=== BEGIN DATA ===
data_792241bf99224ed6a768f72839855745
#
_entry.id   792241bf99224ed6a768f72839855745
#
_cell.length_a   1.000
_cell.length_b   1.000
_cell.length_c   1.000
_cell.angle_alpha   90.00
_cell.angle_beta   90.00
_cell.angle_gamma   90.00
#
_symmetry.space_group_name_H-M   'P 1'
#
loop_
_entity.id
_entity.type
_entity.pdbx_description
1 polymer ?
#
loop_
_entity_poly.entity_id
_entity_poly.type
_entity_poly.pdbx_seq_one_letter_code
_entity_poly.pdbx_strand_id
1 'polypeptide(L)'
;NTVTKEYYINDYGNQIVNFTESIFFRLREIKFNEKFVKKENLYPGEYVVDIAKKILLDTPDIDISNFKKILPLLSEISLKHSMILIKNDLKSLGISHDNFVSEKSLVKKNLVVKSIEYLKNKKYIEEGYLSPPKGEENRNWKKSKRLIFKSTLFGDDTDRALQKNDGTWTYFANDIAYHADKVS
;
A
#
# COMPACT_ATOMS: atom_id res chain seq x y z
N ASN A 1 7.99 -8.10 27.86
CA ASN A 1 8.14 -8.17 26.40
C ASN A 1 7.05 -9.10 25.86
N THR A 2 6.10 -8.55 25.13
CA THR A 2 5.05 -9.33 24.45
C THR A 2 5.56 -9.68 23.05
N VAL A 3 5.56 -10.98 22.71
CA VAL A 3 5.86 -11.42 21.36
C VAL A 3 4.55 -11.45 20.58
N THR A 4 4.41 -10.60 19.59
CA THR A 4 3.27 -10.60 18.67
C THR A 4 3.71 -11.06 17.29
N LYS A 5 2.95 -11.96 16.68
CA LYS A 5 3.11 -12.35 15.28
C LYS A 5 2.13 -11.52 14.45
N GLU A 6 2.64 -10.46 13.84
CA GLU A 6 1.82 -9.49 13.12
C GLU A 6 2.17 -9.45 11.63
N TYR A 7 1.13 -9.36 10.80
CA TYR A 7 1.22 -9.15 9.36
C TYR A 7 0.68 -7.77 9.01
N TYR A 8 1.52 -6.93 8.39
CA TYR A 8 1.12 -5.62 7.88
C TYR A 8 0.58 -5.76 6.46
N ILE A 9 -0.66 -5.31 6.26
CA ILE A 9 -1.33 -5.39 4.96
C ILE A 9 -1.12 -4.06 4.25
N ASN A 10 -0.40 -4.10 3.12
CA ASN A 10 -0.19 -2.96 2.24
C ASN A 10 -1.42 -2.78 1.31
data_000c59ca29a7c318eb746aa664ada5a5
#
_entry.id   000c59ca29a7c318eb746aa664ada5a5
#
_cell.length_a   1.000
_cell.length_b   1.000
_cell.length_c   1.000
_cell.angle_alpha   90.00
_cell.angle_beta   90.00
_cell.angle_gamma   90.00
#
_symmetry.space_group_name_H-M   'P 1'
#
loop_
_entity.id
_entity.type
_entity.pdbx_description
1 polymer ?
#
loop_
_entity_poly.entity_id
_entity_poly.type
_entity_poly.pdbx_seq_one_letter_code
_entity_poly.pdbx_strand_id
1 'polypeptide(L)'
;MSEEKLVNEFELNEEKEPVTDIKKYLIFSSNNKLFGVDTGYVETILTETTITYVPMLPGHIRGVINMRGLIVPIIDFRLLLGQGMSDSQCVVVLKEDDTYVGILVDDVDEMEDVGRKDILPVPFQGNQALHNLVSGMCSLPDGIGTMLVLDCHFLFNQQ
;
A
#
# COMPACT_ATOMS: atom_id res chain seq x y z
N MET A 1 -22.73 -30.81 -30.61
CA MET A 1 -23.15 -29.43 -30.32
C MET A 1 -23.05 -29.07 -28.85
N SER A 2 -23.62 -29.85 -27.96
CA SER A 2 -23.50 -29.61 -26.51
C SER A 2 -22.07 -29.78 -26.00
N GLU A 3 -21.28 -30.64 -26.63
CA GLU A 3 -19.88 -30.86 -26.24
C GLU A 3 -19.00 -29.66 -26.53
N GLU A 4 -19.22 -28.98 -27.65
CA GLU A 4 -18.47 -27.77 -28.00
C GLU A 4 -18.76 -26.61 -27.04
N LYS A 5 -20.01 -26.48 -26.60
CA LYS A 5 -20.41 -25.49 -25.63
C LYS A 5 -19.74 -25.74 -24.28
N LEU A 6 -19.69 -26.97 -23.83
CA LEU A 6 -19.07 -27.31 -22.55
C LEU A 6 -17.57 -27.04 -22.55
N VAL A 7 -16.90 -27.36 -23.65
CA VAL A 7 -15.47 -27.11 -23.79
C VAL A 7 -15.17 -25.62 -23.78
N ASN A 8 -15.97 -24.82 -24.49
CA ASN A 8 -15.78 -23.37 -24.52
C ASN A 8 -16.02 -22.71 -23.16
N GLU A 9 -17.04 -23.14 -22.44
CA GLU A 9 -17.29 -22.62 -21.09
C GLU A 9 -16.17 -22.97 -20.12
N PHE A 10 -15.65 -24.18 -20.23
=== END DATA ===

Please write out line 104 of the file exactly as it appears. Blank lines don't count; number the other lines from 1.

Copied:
CA LYS A 5 -20.41 -25.49 -25.63